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Supermassive black holes do not correlate with galaxy disks or pseudobulges


The masses of supermassive black holes are known to correlate with the properties of the bulge components of their host galaxies1,2,3,4,5. In contrast, they seem not to correlate with galaxy disks1. Disk-grown ‘pseudobulges’ are intermediate in properties between bulges and disks6; it has been unclear whether they do1,5 or do not7,8,9 correlate with black holes in the same way that bulges do. At stake in this issue are conclusions about which parts of galaxies coevolve with black holes10, possibly by being regulated by energy feedback from black holes11. Here we report pseudobulge classifications for galaxies with dynamically detected black holes and combine them with recent measurements of velocity dispersions in the biggest bulgeless galaxies12. These data confirm that black holes do not correlate with disks and show that they correlate little or not at all with pseudobulges. We suggest that there are two different modes of black-hole feeding. Black holes in bulges grow rapidly to high masses when mergers drive gas infall that feeds quasar-like events. In contrast, small black holes in bulgeless galaxies and in galaxies with pseudobulges grow as low-level Seyfert galaxies. Growth of the former is driven by global processes, so the biggest black holes coevolve with bulges, but growth of the latter is driven locally and stochastically, and they do not coevolve with disks and pseudobulges.

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Figure 1: Correlations of dynamically measured black-hole masses with the luminosities of different parts of their host galaxies.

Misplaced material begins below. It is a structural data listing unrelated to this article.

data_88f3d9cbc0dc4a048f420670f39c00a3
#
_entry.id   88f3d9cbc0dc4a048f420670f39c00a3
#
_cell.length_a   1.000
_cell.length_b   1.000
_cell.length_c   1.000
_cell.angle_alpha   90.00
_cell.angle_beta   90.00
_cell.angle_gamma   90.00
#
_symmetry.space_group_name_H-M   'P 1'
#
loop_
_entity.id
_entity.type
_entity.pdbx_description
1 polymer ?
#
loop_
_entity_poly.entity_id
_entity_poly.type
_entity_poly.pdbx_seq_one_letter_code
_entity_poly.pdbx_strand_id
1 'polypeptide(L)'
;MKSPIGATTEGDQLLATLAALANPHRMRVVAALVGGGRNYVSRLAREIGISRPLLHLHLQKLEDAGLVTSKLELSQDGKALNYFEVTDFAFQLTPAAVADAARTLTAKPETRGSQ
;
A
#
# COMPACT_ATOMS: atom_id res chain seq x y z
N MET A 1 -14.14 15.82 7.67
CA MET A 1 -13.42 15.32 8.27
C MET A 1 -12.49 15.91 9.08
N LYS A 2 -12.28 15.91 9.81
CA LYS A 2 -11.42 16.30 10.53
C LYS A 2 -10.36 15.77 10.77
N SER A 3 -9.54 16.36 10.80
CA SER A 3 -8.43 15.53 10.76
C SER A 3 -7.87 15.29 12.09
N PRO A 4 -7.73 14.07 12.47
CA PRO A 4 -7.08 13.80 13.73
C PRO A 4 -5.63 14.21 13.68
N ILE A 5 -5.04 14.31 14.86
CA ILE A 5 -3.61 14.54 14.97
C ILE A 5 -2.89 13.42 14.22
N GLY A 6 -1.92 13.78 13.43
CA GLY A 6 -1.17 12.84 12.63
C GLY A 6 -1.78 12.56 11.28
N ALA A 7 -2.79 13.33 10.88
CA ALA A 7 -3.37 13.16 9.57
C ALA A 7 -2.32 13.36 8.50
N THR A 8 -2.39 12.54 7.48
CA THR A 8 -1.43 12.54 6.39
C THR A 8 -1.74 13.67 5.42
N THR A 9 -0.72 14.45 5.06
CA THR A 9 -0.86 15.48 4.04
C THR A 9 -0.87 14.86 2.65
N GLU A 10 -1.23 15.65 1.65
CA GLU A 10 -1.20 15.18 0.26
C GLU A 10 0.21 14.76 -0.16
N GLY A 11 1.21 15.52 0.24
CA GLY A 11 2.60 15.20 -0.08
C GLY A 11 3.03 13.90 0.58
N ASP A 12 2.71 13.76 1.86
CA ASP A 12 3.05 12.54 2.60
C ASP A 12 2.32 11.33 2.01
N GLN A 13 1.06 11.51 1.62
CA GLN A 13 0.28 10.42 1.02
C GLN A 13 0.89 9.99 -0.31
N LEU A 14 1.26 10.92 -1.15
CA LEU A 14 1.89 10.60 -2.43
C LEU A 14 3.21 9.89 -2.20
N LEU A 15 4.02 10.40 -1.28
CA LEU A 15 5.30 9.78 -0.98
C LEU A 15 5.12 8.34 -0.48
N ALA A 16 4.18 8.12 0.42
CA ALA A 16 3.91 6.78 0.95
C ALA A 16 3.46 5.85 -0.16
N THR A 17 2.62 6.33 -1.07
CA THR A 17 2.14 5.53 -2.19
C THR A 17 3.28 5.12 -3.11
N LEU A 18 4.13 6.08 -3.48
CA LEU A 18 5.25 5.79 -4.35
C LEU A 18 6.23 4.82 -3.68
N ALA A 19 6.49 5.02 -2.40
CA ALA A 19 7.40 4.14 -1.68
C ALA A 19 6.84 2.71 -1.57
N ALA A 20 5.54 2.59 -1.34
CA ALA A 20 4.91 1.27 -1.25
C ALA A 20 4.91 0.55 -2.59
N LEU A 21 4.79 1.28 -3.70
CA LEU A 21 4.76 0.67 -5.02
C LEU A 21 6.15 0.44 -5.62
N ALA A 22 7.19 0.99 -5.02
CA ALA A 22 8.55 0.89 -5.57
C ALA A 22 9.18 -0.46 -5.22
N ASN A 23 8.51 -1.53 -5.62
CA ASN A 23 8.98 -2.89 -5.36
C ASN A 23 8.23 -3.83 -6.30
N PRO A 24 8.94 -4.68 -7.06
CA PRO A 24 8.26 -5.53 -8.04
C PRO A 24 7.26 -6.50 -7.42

Figure 2: Correlation of dynamically measured black-hole masses with the velocity dispersions of their host galaxies.


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We acknowledge with pleasure our collaboration with N. Drory on work leading up to this paper. We thank N. Drory and J. Greene for helpful comments on the manuscript and J. Greene for communicating the maser black-hole detection results before publication. We also thank K. Gebhardt for permission to use M[circle 50 percent shaded] values for NGC 4736 and NGC 4826, and J. Jardel for permission to use his updated M[circle 50 percent shaded] value for NGC 4594 before publication. Some data used here were obtained with the Hobby–Eberly Telescope (HET), which is a joint project of the University of Texas at Austin, Pennsylvania State University, Stanford University, Ludwig-Maximilians-Universität Munich and Georg-August-Universität Göttingen. It is named in honour of its principal benefactors, W. P. Hobby and R. E. Eberly. We made extensive use of data from the Two Micron All Sky Survey, a joint project of the University of Massachusetts and the Infrared Processing and Analysis Center (IPAC)/California Institute of Technology funded by NASA and by the National Science Foundation (NSF). We also made extensive use of the NASA/IPAC Extragalactic Database (NED), which is operated by California Institute of Technology and the Jet Propulsion Laboratory under contract with NASA; of the HyperLeda database (; and of the NASA Astrophysics Data System bibliographic services. Finally, we are grateful to the NSF for grant support.

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J.K. led the programme, carried out the analysis for this paper and wrote most of the text. M.E.C. oversaw the HET observations, preprocessed the HET spectra and provided technical support throughout the project. R.B. calculated the velocity dispersions from the HET spectra and made all least-squares fits. All authors contributed to the writing of the paper.

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Correspondence to John Kormendy.

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The authors declare no competing financial interests.

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Kormendy, J., Bender, R. & Cornell, M. Supermassive black holes do not correlate with galaxy disks or pseudobulges. Nature 469, 374–376 (2011).

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